The quickening of a footstep, the cock of a head, the noiseless stamping of a heel, the flick of a fan -- and a dancer of the Kotobuki Kai dance troupe has told of the complexities of her relationship with her lover and of her longing for just a glimpse of his shadow. While it might prove initially bewildering to a Western audience, the economy and subtlety of traditional Japanese Kabuki dancing, or Nihon-Buyo, ultimately captivates by its aura of quietude and dignity.

In a medley of dances celebrating autumn, the Kotobuki Kai presented excerpts from traditional Kabuki repertory at Prince George's Publick Playhouse on Saturday. Directed by Yoko Harada King, this effective production employed a descriptive narration to explain the cultural and philosophical underpinnings of these dances. The smaller scale and restraint of the gesture prove to be clearly in accord with the thematic material based on notions of respect and acceptance, of a delight in the quiet pleasures of nature.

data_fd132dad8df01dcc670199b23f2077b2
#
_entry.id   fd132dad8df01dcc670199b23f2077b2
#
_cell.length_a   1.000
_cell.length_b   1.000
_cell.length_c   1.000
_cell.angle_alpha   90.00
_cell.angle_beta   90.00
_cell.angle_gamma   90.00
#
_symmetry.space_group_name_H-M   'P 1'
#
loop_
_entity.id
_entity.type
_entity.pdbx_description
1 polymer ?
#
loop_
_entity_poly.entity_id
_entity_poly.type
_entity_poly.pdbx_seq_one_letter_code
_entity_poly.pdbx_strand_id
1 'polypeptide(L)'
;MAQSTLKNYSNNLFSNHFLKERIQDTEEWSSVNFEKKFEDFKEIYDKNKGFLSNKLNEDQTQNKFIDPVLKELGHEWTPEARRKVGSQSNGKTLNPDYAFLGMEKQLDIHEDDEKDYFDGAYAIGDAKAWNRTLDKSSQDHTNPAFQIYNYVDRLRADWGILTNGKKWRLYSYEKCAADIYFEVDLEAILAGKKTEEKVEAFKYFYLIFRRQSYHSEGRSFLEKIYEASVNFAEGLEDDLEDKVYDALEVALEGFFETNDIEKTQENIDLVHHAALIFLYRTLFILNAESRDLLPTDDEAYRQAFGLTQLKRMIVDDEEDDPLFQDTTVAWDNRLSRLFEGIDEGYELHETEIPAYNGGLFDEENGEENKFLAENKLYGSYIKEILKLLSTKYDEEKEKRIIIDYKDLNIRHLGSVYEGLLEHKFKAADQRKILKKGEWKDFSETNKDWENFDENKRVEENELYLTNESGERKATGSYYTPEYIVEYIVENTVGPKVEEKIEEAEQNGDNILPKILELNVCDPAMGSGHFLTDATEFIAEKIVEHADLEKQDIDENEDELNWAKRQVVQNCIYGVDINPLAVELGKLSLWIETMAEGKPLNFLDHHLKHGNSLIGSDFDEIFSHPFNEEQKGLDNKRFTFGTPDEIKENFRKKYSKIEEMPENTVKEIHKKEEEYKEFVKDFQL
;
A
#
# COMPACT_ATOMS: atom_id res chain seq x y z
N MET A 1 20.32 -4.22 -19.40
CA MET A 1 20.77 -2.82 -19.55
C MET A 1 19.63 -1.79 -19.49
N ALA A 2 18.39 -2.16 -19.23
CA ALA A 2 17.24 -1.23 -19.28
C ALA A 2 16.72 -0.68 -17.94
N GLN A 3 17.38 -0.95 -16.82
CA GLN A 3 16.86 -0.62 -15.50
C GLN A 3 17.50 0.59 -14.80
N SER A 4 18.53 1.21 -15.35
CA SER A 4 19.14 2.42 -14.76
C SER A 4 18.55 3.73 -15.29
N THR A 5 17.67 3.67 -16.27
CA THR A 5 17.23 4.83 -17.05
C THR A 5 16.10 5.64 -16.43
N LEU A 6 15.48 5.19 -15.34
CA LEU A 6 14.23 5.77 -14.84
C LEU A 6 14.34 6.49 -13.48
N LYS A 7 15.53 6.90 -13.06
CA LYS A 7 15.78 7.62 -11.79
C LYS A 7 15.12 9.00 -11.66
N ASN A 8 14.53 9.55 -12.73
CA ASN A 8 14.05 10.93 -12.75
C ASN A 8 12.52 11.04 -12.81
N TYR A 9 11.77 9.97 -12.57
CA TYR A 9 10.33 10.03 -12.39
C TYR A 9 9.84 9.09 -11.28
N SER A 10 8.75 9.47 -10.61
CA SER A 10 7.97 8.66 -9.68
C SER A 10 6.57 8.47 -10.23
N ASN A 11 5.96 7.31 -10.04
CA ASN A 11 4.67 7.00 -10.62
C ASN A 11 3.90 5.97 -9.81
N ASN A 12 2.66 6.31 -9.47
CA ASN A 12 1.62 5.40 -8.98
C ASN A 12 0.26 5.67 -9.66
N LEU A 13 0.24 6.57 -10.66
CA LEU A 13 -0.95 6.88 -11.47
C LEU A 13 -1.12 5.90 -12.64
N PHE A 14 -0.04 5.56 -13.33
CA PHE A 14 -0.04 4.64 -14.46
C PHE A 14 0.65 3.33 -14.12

Particularly impressive were performances by Donna O'Sullivan, who danced the proud bitterness of submission to duty, and by director King. King's wonderfully comic rendition of a raccoon mimicking man is a scathing look at man's foibles through the eyes of an outsider. Pigeon-toed, bear-stomached, crane-necked, King's raccoon is a Falstaffian buffoon whose mock-heroic antics are a veneer for wise insights. In "Kojo No Tsuki" ("The Old Castle"), King peopled the stage with ghosts who inhabit an old castle ruined by war. Her dreamy flutterings and airy stampings and dips suggest these spirits dance in remembrance of happier times. While her own abilities are more compelling than those of her troupe, King is a generous director whose performances illuminate rather than outshine those of her students.